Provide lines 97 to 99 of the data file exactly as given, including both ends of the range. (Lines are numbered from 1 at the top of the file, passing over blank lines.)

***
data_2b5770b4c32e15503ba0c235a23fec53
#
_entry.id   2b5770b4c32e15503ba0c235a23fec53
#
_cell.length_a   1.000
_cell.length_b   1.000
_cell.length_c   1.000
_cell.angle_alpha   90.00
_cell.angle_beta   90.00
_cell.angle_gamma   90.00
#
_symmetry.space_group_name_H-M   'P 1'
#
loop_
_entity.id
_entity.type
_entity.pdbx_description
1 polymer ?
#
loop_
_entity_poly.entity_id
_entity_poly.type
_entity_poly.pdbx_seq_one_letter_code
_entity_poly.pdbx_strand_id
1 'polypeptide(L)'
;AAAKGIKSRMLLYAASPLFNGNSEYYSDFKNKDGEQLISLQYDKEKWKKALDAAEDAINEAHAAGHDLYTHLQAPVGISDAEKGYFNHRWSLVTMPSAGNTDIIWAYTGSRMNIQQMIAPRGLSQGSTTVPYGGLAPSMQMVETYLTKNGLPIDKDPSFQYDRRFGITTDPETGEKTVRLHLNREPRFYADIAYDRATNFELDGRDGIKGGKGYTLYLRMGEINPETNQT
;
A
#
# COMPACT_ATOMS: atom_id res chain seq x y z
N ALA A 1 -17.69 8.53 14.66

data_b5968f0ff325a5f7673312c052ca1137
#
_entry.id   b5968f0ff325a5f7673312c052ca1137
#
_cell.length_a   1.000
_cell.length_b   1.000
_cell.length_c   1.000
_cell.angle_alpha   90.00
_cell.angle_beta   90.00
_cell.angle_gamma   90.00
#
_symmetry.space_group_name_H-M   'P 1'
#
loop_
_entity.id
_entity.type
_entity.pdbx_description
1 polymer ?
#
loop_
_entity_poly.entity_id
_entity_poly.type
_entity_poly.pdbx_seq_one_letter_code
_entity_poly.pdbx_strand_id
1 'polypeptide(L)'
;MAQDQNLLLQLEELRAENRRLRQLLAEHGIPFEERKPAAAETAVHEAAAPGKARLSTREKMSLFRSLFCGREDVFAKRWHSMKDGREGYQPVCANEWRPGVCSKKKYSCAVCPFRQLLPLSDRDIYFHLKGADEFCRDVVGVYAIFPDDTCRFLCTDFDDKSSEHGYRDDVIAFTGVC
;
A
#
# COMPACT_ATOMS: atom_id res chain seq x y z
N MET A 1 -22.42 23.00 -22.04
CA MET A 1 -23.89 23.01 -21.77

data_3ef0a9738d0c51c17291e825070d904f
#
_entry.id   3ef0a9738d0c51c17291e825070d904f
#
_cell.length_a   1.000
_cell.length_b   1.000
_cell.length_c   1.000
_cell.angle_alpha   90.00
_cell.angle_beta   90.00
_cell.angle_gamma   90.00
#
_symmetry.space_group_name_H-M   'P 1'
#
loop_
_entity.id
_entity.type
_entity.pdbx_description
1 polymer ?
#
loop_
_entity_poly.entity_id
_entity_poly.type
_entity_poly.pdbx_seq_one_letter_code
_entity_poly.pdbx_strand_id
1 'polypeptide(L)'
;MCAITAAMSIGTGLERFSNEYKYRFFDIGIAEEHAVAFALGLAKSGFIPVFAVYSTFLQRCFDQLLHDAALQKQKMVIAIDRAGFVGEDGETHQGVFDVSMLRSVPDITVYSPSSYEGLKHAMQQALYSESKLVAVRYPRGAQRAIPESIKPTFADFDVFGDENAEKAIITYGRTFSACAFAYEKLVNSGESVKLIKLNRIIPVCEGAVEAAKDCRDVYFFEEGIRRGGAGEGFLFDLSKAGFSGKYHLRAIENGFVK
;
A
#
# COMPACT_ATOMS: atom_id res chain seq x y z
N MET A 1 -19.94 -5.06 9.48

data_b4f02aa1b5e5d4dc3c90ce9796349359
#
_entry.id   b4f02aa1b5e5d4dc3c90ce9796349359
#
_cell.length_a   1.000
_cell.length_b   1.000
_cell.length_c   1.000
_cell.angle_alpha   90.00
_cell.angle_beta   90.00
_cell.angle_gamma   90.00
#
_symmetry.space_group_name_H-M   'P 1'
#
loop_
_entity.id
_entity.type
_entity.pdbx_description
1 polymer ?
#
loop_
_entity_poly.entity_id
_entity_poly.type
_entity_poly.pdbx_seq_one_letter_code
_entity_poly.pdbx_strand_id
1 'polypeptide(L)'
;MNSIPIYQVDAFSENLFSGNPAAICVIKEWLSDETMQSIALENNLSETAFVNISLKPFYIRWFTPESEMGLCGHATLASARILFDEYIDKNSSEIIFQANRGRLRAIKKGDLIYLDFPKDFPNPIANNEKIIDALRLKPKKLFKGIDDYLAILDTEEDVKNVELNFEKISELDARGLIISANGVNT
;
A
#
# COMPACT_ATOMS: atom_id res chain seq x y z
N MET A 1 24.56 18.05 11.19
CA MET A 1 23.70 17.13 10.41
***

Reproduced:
_entry.id   b4f02aa1b5e5d4dc3c90ce9796349359
#
_cell.length_a   1.000